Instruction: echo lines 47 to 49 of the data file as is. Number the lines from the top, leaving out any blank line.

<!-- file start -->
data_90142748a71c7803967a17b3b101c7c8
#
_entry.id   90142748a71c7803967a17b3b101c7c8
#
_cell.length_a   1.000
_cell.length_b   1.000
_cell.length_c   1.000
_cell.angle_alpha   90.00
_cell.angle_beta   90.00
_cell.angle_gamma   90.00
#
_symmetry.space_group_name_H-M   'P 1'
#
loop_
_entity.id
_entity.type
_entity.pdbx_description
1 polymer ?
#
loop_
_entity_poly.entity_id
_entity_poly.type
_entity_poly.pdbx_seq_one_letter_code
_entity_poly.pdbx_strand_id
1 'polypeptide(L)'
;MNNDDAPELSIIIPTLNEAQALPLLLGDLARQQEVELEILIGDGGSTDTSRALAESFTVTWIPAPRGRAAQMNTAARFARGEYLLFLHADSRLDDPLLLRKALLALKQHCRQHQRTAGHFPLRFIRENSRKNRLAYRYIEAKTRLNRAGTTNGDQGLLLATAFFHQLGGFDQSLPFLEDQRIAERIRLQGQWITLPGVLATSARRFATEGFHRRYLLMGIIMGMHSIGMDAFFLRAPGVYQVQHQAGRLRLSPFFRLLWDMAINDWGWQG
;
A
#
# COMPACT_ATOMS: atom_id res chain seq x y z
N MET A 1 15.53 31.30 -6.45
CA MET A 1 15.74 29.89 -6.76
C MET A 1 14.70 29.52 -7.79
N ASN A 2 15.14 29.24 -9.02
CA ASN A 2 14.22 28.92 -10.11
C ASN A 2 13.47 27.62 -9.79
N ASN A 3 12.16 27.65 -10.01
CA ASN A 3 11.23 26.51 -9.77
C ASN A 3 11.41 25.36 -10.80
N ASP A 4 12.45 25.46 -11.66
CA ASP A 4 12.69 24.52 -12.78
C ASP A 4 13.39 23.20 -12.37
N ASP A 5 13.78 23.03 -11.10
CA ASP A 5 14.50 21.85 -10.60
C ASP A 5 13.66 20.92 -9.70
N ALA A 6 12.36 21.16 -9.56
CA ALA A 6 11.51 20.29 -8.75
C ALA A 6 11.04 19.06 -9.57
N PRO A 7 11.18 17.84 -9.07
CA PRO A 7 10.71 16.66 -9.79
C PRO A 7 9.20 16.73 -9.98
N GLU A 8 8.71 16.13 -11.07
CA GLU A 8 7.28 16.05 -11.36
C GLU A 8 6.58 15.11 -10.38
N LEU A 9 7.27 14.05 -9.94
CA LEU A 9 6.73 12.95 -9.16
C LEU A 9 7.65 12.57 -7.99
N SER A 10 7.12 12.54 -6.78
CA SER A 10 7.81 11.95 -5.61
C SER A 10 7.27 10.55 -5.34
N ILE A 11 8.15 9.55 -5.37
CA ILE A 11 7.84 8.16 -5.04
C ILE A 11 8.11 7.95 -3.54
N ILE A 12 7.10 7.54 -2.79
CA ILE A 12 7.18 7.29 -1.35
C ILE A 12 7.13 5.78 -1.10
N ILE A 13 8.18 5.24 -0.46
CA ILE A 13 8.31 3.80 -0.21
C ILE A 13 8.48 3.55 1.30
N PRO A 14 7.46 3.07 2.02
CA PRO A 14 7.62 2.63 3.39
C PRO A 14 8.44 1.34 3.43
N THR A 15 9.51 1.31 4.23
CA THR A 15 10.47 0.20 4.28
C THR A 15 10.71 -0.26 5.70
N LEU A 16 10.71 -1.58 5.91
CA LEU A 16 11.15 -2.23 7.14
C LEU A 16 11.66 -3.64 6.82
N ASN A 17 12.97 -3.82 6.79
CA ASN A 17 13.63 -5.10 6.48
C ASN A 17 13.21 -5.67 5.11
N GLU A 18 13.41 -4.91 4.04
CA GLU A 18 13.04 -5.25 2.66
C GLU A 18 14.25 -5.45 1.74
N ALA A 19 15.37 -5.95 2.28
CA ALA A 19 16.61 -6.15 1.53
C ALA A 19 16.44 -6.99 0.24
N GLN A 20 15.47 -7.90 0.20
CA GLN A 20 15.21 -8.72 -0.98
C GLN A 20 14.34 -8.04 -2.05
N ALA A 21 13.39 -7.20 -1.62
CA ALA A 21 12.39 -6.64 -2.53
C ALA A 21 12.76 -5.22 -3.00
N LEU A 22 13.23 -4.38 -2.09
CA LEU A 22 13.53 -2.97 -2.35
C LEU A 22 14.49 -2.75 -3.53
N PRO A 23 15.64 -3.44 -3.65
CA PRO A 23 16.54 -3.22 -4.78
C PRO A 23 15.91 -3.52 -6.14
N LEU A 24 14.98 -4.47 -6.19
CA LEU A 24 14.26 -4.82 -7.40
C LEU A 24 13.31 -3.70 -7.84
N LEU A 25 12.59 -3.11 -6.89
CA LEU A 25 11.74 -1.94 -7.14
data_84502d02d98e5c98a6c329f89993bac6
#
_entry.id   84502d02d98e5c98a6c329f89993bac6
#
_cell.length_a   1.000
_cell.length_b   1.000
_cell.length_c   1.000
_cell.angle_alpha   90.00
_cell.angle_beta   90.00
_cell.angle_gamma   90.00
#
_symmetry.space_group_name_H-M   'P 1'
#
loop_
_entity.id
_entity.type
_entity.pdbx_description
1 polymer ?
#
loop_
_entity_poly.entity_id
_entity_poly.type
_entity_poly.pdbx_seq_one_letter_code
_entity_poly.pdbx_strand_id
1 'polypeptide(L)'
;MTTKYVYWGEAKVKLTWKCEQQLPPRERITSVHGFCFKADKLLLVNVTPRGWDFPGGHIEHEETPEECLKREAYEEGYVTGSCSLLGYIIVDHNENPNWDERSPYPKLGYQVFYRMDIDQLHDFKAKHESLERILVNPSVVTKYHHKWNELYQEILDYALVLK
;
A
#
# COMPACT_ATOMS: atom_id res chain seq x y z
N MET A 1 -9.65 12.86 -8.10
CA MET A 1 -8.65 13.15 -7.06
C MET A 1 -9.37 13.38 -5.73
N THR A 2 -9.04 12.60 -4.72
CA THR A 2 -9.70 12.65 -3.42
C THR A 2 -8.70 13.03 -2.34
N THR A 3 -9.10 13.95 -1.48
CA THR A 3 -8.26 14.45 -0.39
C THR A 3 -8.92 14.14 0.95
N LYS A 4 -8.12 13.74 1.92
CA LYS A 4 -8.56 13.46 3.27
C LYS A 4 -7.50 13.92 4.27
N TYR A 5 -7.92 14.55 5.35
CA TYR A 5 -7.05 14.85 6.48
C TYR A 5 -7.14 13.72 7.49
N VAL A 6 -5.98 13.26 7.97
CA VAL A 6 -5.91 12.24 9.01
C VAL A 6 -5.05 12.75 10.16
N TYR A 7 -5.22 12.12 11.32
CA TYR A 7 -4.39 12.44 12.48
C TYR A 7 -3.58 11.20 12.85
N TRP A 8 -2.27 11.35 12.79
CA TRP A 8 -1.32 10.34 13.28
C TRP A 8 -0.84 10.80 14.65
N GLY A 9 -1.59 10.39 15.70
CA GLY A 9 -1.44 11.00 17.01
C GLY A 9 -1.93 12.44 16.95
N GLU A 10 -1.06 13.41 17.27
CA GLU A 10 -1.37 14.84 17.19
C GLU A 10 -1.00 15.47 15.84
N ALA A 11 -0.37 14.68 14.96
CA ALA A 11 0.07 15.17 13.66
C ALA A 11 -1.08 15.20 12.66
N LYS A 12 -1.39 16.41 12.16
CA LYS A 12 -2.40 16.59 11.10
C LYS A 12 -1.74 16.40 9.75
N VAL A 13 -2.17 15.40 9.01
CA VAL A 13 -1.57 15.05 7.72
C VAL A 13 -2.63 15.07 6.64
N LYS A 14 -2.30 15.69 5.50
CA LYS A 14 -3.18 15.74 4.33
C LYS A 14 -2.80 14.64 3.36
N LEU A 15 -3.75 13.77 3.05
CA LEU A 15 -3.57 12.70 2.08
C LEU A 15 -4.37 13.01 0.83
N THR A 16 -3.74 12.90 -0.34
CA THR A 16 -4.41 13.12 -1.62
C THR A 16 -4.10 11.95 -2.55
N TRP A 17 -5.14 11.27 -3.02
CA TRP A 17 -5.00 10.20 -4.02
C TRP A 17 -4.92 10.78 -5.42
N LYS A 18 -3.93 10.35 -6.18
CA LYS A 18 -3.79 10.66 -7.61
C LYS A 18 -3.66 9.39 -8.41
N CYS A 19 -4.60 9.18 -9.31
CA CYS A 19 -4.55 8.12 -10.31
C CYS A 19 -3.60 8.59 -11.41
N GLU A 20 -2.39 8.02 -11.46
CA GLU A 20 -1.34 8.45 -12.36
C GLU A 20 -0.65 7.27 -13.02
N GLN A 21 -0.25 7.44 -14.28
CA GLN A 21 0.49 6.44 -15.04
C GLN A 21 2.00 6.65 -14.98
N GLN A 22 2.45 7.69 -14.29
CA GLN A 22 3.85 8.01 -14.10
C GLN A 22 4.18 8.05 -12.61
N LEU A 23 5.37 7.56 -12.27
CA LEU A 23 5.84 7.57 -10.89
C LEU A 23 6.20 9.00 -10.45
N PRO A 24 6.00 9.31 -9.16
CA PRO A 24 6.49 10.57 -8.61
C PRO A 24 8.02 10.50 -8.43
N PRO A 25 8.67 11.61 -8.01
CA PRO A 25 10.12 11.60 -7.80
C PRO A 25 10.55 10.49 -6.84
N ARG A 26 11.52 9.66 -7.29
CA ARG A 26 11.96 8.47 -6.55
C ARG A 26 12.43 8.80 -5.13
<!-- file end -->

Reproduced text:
CA ALA A 6 11.51 20.29 -8.75
C ALA A 6 11.04 19.06 -9.57
N PRO A 7 11.18 17.84 -9.07